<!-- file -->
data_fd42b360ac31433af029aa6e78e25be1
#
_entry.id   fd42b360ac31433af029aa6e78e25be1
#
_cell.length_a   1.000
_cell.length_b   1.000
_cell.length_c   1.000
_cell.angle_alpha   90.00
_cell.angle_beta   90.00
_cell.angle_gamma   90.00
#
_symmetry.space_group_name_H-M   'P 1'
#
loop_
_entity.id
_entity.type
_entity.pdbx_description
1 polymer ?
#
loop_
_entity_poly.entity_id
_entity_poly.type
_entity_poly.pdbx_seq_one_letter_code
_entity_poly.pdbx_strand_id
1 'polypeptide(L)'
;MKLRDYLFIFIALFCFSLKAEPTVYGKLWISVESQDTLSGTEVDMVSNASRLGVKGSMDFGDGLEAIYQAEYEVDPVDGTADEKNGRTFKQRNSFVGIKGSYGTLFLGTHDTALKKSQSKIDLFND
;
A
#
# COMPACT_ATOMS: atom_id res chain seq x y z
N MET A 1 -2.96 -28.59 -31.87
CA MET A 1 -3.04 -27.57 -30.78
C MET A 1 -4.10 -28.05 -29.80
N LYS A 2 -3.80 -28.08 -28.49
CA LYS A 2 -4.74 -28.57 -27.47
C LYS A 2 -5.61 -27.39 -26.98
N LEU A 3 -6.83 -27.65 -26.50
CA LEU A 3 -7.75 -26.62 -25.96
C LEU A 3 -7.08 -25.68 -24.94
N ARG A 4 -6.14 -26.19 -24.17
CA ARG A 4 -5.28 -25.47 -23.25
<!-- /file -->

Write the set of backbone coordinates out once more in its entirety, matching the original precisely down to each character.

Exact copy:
data_fd42b360ac31433af029aa6e78e25be1
#
_entry.id   fd42b360ac31433af029aa6e78e25be1
#
_cell.length_a   1.000
_cell.length_b   1.000
_cell.length_c   1.000
_cell.angle_alpha   90.00
_cell.angle_beta   90.00
_cell.angle_gamma   90.00
#
_symmetry.space_group_name_H-M   'P 1'
#
loop_
_entity.id
_entity.type
_entity.pdbx_description
1 polymer ?
#
loop_
_entity_poly.entity_id
_entity_poly.type
_entity_poly.pdbx_seq_one_letter_code
_entity_poly.pdbx_strand_id
1 'polypeptide(L)'
;MKLRDYLFIFIALFCFSLKAEPTVYGKLWISVESQDTLSGTEVDMVSNASRLGVKGSMDFGDGLEAIYQAEYEVDPVDGTADEKNGRTFKQRNSFVGIKGSYGTLFLGTHDTALKKSQSKIDLFND
;
A
#
# COMPACT_ATOMS: atom_id res chain seq x y z
N MET A 1 -2.96 -28.59 -31.87
CA MET A 1 -3.04 -27.57 -30.78
C MET A 1 -4.10 -28.05 -29.80
N LYS A 2 -3.80 -28.08 -28.49
CA LYS A 2 -4.74 -28.57 -27.47
C LYS A 2 -5.61 -27.39 -26.98
N LEU A 3 -6.83 -27.65 -26.50
CA LEU A 3 -7.75 -26.62 -25.96
C LEU A 3 -7.08 -25.68 -24.94
N ARG A 4 -6.14 -26.19 -24.17
CA ARG A 4 -5.28 -25.47 -23.25